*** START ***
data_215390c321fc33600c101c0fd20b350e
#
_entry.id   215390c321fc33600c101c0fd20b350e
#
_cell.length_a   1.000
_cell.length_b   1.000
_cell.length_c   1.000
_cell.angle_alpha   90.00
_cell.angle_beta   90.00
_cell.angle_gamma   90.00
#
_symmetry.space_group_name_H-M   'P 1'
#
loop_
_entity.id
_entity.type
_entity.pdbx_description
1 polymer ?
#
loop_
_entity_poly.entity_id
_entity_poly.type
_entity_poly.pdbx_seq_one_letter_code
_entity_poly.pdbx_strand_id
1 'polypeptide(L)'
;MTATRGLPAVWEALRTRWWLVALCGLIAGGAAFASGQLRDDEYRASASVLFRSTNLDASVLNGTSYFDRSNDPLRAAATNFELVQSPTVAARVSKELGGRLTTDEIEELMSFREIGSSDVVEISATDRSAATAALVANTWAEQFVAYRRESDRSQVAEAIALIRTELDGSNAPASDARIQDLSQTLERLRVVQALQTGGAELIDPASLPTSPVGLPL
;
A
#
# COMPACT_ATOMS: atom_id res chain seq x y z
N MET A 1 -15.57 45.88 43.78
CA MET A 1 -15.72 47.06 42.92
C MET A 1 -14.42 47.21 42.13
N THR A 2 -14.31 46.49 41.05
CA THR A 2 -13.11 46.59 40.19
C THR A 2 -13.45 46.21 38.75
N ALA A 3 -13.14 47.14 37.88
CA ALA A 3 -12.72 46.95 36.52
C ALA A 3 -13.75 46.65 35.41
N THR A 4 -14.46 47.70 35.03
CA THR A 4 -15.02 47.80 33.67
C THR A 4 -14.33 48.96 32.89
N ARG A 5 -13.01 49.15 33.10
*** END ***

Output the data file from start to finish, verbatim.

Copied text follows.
data_215390c321fc33600c101c0fd20b350e
#
_entry.id   215390c321fc33600c101c0fd20b350e
#
_cell.length_a   1.000
_cell.length_b   1.000
_cell.length_c   1.000
_cell.angle_alpha   90.00
_cell.angle_beta   90.00
_cell.angle_gamma   90.00
#
_symmetry.space_group_name_H-M   'P 1'
#
loop_
_entity.id
_entity.type
_entity.pdbx_description
1 polymer ?
#
loop_
_entity_poly.entity_id
_entity_poly.type
_entity_poly.pdbx_seq_one_letter_code
_entity_poly.pdbx_strand_id
1 'polypeptide(L)'
;MTATRGLPAVWEALRTRWWLVALCGLIAGGAAFASGQLRDDEYRASASVLFRSTNLDASVLNGTSYFDRSNDPLRAAATNFELVQSPTVAARVSKELGGRLTTDEIEELMSFREIGSSDVVEISATDRSAATAALVANTWAEQFVAYRRESDRSQVAEAIALIRTELDGSNAPASDARIQDLSQTLERLRVVQALQTGGAELIDPASLPTSPVGLPL
;
A
#
# COMPACT_ATOMS: atom_id res chain seq x y z
N MET A 1 -15.57 45.88 43.78
CA MET A 1 -15.72 47.06 42.92
C MET A 1 -14.42 47.21 42.13
N THR A 2 -14.31 46.49 41.05
CA THR A 2 -13.11 46.59 40.19
C THR A 2 -13.45 46.21 38.75
N ALA A 3 -13.14 47.14 37.88
CA ALA A 3 -12.72 46.95 36.52
C ALA A 3 -13.75 46.65 35.41
N THR A 4 -14.46 47.70 35.03
CA THR A 4 -15.02 47.80 33.67
C THR A 4 -14.33 48.96 32.89
N ARG A 5 -13.01 49.15 33.10